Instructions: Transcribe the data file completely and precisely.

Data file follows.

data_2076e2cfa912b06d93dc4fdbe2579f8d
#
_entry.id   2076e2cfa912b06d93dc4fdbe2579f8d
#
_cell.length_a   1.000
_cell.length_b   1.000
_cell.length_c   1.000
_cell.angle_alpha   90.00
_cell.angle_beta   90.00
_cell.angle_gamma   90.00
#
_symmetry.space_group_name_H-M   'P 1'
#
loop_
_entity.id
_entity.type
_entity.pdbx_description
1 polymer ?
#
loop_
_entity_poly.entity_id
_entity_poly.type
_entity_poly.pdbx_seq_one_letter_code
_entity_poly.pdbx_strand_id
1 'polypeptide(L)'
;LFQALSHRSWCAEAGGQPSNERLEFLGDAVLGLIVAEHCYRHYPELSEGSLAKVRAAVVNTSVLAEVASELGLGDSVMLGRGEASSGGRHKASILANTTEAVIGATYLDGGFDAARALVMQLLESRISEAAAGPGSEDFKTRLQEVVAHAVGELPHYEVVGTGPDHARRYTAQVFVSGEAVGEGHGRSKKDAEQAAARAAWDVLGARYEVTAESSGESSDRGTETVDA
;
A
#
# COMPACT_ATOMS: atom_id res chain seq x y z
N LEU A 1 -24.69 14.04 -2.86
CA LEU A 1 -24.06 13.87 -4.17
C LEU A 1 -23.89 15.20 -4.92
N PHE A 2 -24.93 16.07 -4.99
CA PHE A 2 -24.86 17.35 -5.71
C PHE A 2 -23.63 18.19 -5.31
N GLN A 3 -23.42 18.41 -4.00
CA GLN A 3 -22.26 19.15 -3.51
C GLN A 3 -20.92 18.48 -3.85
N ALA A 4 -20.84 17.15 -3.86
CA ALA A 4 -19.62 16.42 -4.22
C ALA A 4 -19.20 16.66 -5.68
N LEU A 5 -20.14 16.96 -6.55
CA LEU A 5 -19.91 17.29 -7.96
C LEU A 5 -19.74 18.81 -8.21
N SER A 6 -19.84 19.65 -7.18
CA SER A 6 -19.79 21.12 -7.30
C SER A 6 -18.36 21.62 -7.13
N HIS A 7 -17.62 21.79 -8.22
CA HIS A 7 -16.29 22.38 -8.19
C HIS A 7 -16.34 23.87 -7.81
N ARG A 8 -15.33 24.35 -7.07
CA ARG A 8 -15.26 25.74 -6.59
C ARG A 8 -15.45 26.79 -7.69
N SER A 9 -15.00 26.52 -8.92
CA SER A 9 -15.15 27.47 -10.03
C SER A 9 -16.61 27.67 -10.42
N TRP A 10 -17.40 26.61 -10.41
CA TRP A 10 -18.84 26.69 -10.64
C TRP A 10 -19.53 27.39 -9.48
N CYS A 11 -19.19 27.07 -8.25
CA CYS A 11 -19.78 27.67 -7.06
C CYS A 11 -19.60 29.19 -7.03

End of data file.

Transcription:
data_2076e2cfa912b06d93dc4fdbe2579f8d
#
_entry.id   2076e2cfa912b06d93dc4fdbe2579f8d
#
_cell.length_a   1.000
_cell.length_b   1.000
_cell.length_c   1.000
_cell.angle_alpha   90.00
_cell.angle_beta   90.00
_cell.angle_gamma   90.00
#
_symmetry.space_group_name_H-M   'P 1'
#
loop_
_entity.id
_entity.type
_entity.pdbx_description
1 polymer ?
#
loop_
_entity_poly.entity_id
_entity_poly.type
_entity_poly.pdbx_seq_one_letter_code
_entity_poly.pdbx_strand_id
1 'polypeptide(L)'
;LFQALSHRSWCAEAGGQPSNERLEFLGDAVLGLIVAEHCYRHYPELSEGSLAKVRAAVVNTSVLAEVASELGLGDSVMLGRGEASSGGRHKASILANTTEAVIGATYLDGGFDAARALVMQLLESRISEAAAGPGSEDFKTRLQEVVAHAVGELPHYEVVGTGPDHARRYTAQVFVSGEAVGEGHGRSKKDAEQAAARAAWDVLGARYEVTAESSGESSDRGTETVDA
;
A
#
# COMPACT_ATOMS: atom_id res chain seq x y z
N LEU A 1 -24.69 14.04 -2.86
CA LEU A 1 -24.06 13.87 -4.17
C LEU A 1 -23.89 15.20 -4.92
N PHE A 2 -24.93 16.07 -4.99
CA PHE A 2 -24.86 17.35 -5.71
C PHE A 2 -23.63 18.19 -5.31
N GLN A 3 -23.42 18.41 -4.00
CA GLN A 3 -22.26 19.15 -3.51
C GLN A 3 -20.92 18.48 -3.85
N ALA A 4 -20.84 17.15 -3.86
CA ALA A 4 -19.62 16.42 -4.22
C ALA A 4 -19.20 16.66 -5.68
N LEU A 5 -20.14 16.96 -6.55
CA LEU A 5 -19.91 17.29 -7.96
C LEU A 5 -19.74 18.81 -8.21
N SER A 6 -19.84 19.65 -7.18
CA SER A 6 -19.79 21.12 -7.30
C SER A 6 -18.36 21.62 -7.13
N HIS A 7 -17.62 21.79 -8.22
CA HIS A 7 -16.29 22.38 -8.19
C HIS A 7 -16.34 23.87 -7.81
N ARG A 8 -15.33 24.35 -7.07
CA ARG A 8 -15.26 25.74 -6.59
C ARG A 8 -15.45 26.79 -7.69
N SER A 9 -15.00 26.52 -8.92
CA SER A 9 -15.15 27.47 -10.03
C SER A 9 -16.61 27.67 -10.42
N TRP A 10 -17.40 26.61 -10.41
CA TRP A 10 -18.84 26.69 -10.64
C TRP A 10 -19.53 27.39 -9.48
N CYS A 11 -19.19 27.07 -8.25
CA CYS A 11 -19.78 27.67 -7.06
C CYS A 11 -19.60 29.19 -7.03